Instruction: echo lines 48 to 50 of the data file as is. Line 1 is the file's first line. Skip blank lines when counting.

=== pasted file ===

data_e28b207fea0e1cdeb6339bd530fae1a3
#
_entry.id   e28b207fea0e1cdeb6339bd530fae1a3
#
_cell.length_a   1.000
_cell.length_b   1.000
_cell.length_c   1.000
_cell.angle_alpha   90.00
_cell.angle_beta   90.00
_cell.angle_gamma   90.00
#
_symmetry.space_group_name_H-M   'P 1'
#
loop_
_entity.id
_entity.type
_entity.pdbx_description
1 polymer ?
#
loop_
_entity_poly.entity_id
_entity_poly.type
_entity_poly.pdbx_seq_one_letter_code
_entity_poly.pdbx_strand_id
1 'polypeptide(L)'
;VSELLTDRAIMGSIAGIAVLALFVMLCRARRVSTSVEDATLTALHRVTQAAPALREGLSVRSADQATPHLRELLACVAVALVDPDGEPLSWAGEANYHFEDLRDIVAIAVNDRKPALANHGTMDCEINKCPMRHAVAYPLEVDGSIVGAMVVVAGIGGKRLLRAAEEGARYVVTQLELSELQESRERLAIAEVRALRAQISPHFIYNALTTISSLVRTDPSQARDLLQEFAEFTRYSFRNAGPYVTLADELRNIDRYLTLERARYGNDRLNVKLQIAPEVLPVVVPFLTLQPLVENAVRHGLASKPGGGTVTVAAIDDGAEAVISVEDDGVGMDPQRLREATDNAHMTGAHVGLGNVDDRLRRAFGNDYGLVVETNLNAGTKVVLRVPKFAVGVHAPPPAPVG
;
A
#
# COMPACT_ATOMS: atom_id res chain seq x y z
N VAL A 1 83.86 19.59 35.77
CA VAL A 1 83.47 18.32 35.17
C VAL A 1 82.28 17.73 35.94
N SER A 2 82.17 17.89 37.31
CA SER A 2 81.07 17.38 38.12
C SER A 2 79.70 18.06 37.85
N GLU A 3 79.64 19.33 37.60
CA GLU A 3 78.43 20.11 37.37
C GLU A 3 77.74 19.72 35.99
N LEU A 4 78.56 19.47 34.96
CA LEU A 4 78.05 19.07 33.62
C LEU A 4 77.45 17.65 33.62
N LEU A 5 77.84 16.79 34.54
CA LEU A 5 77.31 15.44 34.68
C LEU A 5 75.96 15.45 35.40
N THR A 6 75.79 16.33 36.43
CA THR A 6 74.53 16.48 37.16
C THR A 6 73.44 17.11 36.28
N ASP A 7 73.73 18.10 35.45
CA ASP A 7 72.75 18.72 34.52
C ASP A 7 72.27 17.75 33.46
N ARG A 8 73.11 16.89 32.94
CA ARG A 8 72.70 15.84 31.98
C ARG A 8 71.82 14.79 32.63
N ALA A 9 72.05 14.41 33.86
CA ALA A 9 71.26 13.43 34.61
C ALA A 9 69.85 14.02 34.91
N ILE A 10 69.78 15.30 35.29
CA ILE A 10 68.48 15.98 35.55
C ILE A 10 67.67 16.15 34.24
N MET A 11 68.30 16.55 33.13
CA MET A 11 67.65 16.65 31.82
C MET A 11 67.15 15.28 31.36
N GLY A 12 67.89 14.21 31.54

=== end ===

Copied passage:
C THR A 6 73.44 17.11 36.28
N ASP A 7 73.73 18.10 35.45
CA ASP A 7 72.75 18.72 34.52